The movie trailer for Labor Day led me to want to read the book. The teen voice was unflinchingly honest and authentic though limited in it's viewpoinThe movie trailer for Labor Day led me to want to read the book. The teen voice was unflinchingly honest and authentic though limited in it's viewpoint. As a result the book is not as romantic as one might presume from the movie trailer. Still it was an interesting story with compelling characters and a surprising amount of suspense. I enjoyed the read for the most part.
"This was one thing the two of them could agree on - my mother and Frank: that it was hard going out into the world" (p. 21).
"I am your prisoner, Adele, was what he said to her" (p. 93).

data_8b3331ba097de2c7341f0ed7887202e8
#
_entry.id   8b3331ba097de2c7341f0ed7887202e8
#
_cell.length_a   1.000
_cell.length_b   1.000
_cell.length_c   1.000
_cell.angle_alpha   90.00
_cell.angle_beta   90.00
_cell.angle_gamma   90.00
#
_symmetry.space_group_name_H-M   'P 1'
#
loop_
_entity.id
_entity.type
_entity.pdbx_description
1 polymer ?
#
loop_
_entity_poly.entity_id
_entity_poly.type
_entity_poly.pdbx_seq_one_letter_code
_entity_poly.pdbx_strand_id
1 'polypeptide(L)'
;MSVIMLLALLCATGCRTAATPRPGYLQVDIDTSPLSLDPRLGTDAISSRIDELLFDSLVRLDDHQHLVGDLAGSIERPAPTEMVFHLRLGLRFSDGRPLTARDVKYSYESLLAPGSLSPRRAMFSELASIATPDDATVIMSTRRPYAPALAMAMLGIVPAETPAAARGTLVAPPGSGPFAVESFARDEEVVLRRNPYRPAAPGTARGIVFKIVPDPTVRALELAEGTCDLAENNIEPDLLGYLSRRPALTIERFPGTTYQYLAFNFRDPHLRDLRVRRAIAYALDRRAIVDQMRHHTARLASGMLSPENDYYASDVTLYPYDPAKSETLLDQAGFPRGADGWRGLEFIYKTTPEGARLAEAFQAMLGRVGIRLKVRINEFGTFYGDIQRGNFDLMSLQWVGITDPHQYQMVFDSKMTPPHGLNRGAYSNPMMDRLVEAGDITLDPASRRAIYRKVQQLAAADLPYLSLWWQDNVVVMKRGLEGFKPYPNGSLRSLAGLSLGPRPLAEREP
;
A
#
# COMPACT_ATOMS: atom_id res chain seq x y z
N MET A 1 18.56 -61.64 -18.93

"Even a dog would know - maybe a dog, most of all - that Eleanor wasn't the type of person you'd want to hang around more than absolutely necessary" (p. 228)....more
If you like quirky characters, this may be the book for you. The main character, Bartholomew, writes to Richard Gere. Another character fears alien abIf you like quirky characters, this may be the book for you. The main character, Bartholomew, writes to Richard Gere. Another character fears alien abduction and attends grief counseling because his cat died. There's also a bi-polar priest. Though the characters are flawed, or maybe because they are, they have fascinating insights on the world. They are carefully drawn, sympathetic and sometimes amusing. The story is hopeful and the narrator, Bartholomew, is a sheltered character who knows little of how to navigate in the world. However, Bartholomew, never stops trying. His growth and his willingness to "pretend" to be stronger than he is make him and his friends characters worth rooting for. This book isn't for everyone as one of the characters has a bad habit of cursing incessantly. However, I highly recommend this book for people who like character-driven novels.